Until 2003 the irreverence was not really a problem. The waspish punk for modern lovers that characterised the band’s debut ep still buzzed in the background of follow-up, And Arm. But the scope of the new ep was much broader, taking in music-hall vistas, BBC educational broadcasts and electro-pop sensibilities that hovered somewhere between ’79 and ’81. The Henry Road were clearly having a lot of fun. On the night of And Arm’s release, Philip Collin, player of keys and vocal chords, peeled off shirts in-between numbers to reveal a massive, painted pigeon on his chest. What did it mean? It didn’t really matter, this was Wagon Pop and the audience was cosy enough to understand.

And then, in late summer 2003, The Henry Road released the Loggy Log ep. Suddenly a lot of people wanted to know where the band were coming from. The ep charts the tale of Loggy Log, from Loggy land, as he and his friends try to save his one love from the random allure of Crap Arrow. Rolling Stone USA got very excited and commented: “The Loggy Log ep…will fire up the synapses of anyone who found side two of Ogden’s Nut Gone Flake a mite too lucid. Mad, original and really rather brilliant.” Closer to home, LOGO Magazine likened the release to, “Richman doing Cousteau doing Ringo Starr.” And the ep reminded Losing Today of, “Neil Innes having a spell of the Spike Milligans.”

Amid the maze of adjectives and reference points used by reviewers, the phrase, “this is a band that doesn’t take itself too seriously,” kept cropping up. Words that seemed very pertinent as I chatted with Tim, Phil, Chris and Ben; to try and pin down clear directions to The Henry Road. In-between stories of why steel is lighter than air and periodic-table pies, the band were finding out more about me, than I was of them. Worryingly short of material I opted for the simple, “how are you finding music in Nottingham?” The Road almost opened up.

The conversation quickly turned to a general feeling that independence is on the wane in Nottingham. Summing up a tale about the decline of Bunkers Hill, Chris Henson – bass hoon – stated, “The individual things are getting pushed out of the city centre to make way for the homogeneous things.” Commenting more directly on the music being made in Nottingham, the band’s guitarist and vocalist, Tim Hawkins said: “The things that are good in Nottingham are generally left of field, they’re on their own, not part of a scene. So you can’t just stick them in with someone else.”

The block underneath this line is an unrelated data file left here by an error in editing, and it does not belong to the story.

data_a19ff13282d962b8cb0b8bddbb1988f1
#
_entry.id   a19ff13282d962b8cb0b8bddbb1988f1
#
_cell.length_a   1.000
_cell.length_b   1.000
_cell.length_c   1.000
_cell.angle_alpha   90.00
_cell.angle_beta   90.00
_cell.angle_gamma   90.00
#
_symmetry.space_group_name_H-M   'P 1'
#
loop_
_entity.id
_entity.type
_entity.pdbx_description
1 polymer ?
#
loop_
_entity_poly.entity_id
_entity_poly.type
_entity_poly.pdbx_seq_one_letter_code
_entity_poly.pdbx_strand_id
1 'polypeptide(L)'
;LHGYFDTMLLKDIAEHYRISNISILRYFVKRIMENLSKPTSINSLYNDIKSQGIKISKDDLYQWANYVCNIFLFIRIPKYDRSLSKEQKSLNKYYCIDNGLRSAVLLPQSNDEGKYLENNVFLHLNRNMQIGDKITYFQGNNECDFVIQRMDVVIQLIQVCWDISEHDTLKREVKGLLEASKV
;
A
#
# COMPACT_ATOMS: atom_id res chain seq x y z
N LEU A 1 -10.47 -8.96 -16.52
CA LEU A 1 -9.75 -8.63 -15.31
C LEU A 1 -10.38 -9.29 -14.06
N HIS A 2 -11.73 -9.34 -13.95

Perhaps the reason why Nottingham bands are not regularly signed? “We’ve already established that not many A&R come to Nottingham…,” begins Phil. “You’re talking out of your hat when you say they don’t come here,” interrupts Tim, “because you don’t know. They don’t announce themselves and go ‘hi, we’re A&R just come to watch a gig’.” Ben suggests a solution, ” I think that A&R people should wear massive, really good helmets because we don’t know if they’re here. Helmets would probably sort that out.”

Are the directions any clearer? Perhaps not. But that’s not surprising for a band that appears refreshingly free of reasons and intent. “We never sat down to discuss the sound we wanted,” finished Ben. “But on Loggy Log there were times when we thought, that sounds like the intro to Tull and then we’d try and pastiche the sound. Or someone will say, it needs more wagon. And sometimes Tim will say, I don’t want to wagon that and we know what each other means without having to describe it.”

I’ve tried to describe it and I’m still not sure that I know what I mean. The Henry Road? Wagon Pop? It’s astounding technical ability. It’s free from the restraints of rock and pop’s more travelled channels. It’s sharp. It’s witty. It’s something that swallows my head and cocoons my imagination under the lengthening shadows of Tim Burton and Kevin Ayers as they splash in the wine-drenched tales of their own making. Argh! Hear and see for yourself. Loggy Log 2 is due shortly with an album to follow in the New Year. All of the band’s ep’s are available to download at: